PR’s magic triangle
Written by Carl Escoffier
The impossible trinity is a concept commonly associated with international economics. Introduced in the 60s by economists Mundell and Flemming, it breaks down the conflicting problems when trying to create a stable international financial system. It states that it is impossible to have all three of the following at the same time: free capital flow, a fixed exchange rate, and a sovereign monetary policy. The concept can be applied to many sectors and is culturally most remembered as ‘Mona’s Law’ in Armistead Maupin’s ‘More Tales of the City’ – “You can have a hot job, a hot lover, and a hot apartment, but you can’t have all three at the same time.”
The idea boils down to, essentially, there are always trade-offs when trying to achieve three goals, also known as the trilemma.
Now, how does this apply to the world of public relations? The impossible trinity that PR professionals face centres on coverage: you can have articles that are plentiful in number, written to a high standard or on-message, but you cannot have all three at the same time.
The reasoning applies particularly to the second point of the triangle above – ‘Quality of pieces’. The reality in PR is that the more experienced the journalist or the more reputable the publication, the more unlikely it becomes to replicate that
across a range of titles or have the content be tailored exactly to your client’s message.
To some extent, that’s as it should be. If one were to open up the national Sunday papers and find four identical stories about a company’s news, all using the same angle, opinions and wording, we’d flip the page over to the funnies.
Yet in the world of PR, impossible is a word that often gets thrown around by those who haven’t been in the industry long enough to have embraced and capitalised on the volatile oddness that is the UK media. However, in my time I have seen PR moves that fly in the face of Mona’s Law: monotonous product launches that make the front page of every core tech publication or sumptuous global independent data that lies forgotten at the bottom of inboxes.
The triangle can be broken. A recent example taken right from this very office would be the recent launch of a category we spearheaded. In less than a week, the launch saw multiple on-message far-reaching pickups from broadcasting to tier-one tech publications.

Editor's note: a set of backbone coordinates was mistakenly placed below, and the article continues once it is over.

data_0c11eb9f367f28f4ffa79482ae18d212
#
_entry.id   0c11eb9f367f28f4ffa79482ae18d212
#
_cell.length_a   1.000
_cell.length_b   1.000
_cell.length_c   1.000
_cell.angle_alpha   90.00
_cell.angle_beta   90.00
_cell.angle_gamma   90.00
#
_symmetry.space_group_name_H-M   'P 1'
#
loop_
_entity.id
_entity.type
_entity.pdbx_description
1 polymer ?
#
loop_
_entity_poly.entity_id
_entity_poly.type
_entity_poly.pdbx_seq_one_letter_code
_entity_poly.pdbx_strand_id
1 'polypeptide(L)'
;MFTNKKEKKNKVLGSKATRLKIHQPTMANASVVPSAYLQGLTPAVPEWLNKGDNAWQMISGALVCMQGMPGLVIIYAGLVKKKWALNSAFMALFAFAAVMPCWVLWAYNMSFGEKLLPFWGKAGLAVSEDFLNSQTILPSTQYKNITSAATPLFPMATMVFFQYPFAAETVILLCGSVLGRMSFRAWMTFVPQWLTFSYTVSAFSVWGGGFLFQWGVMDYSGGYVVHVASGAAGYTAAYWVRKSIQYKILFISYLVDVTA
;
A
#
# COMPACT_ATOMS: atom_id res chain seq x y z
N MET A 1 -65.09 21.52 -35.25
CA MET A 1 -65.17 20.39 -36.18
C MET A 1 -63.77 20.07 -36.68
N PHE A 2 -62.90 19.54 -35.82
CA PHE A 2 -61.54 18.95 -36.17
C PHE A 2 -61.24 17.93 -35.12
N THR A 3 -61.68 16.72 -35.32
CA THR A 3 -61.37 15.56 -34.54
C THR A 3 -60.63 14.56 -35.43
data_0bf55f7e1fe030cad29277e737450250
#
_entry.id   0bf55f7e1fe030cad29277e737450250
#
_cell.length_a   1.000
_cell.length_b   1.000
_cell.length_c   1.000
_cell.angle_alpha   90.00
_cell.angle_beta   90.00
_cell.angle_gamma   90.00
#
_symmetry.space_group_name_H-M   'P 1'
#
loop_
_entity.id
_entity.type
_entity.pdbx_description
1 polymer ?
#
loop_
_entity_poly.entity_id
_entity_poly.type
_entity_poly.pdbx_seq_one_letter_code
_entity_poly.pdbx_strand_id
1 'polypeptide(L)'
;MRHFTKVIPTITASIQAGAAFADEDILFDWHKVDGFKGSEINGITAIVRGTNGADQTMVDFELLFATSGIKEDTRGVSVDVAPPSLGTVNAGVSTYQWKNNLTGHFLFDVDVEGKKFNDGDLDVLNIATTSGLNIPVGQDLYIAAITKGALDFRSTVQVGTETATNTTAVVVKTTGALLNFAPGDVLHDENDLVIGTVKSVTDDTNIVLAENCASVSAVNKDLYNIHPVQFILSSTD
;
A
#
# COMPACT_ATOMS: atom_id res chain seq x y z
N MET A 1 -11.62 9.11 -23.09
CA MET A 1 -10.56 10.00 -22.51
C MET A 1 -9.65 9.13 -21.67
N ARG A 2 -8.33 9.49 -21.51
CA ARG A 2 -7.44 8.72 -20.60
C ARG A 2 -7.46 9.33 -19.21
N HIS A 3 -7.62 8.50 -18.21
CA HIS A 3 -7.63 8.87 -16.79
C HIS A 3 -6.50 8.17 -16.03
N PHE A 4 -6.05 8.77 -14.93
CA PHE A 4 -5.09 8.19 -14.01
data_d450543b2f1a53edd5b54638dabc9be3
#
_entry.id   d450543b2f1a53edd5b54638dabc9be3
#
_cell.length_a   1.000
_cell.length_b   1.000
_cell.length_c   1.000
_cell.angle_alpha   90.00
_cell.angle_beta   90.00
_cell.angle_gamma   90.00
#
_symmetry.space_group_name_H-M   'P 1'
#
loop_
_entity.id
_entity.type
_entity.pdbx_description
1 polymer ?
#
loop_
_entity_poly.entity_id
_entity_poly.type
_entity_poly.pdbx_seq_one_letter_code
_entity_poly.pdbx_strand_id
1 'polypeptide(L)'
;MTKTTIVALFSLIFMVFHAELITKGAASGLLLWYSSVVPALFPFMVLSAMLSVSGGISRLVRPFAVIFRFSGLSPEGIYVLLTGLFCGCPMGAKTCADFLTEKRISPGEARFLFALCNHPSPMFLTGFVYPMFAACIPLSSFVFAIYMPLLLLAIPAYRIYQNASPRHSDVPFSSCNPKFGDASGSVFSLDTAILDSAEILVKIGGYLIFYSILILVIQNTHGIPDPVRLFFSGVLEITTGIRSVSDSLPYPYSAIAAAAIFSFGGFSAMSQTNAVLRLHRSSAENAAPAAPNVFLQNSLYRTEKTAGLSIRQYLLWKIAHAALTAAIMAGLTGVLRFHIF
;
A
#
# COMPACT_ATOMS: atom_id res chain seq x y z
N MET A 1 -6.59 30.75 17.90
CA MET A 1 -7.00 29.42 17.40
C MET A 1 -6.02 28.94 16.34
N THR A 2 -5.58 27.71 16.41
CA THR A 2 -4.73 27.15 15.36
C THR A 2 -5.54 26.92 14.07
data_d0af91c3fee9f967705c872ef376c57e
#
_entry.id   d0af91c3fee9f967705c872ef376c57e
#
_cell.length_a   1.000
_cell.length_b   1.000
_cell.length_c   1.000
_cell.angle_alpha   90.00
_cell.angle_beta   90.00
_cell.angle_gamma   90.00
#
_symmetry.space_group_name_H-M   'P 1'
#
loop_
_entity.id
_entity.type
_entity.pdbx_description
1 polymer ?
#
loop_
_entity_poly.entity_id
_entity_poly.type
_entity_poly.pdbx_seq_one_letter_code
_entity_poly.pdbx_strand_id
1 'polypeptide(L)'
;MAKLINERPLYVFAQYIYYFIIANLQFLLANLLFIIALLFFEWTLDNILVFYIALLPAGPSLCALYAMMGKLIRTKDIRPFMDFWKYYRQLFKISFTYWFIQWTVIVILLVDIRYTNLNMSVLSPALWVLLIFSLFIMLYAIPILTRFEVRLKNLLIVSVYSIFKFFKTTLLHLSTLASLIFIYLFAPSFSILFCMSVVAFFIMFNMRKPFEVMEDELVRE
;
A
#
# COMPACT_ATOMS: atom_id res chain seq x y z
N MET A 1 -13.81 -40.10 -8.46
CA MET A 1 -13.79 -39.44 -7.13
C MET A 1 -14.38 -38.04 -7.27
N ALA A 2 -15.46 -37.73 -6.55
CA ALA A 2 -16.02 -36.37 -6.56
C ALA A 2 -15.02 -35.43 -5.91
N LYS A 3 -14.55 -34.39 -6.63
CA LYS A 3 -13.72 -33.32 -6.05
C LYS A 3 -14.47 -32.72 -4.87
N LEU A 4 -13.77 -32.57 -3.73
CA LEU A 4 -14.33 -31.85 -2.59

So, how did we do it? Well, aside from the magic that we pride ourselves in as a scrappy upstart agency, there are ways to boost your odds of hitting all three.
The strongest weapon in an agency’s arsenal is a thorough understanding of your client. Knowing their messaging is not enough. Instead look to dig deep into their technology, harness the strengths of their spokespeople and identify what the client’s specific media targets are. Ultimately this results in a more well-rounded perception of their longer-term goals.
It’s all well and good to memorise the important bits from their home page, but good PR people go further. It’s on you to take all aspects of your client and apply them not only to particular types of media but individualise the message to the journalist as much as possible.
A quality understanding of what you are pitching, in tandem with steady and consistent outreach to key media, will help points two and three of the triangle. Getting that right (AKA: bountiful) number of hits is the more laborious side of PR. Our recent success with said client could only have happened with the team constantly scouring for new journalists, crafting literally dozens of different pitches and picking up the phones in the early hours of the workday to actually speak to the writers and editors.
This example is not meant as a brag or an exception to the rule. Rather, it proves that the triangle of impossibility in public relations truly only exists if you allow yourself to be confined within its three corners.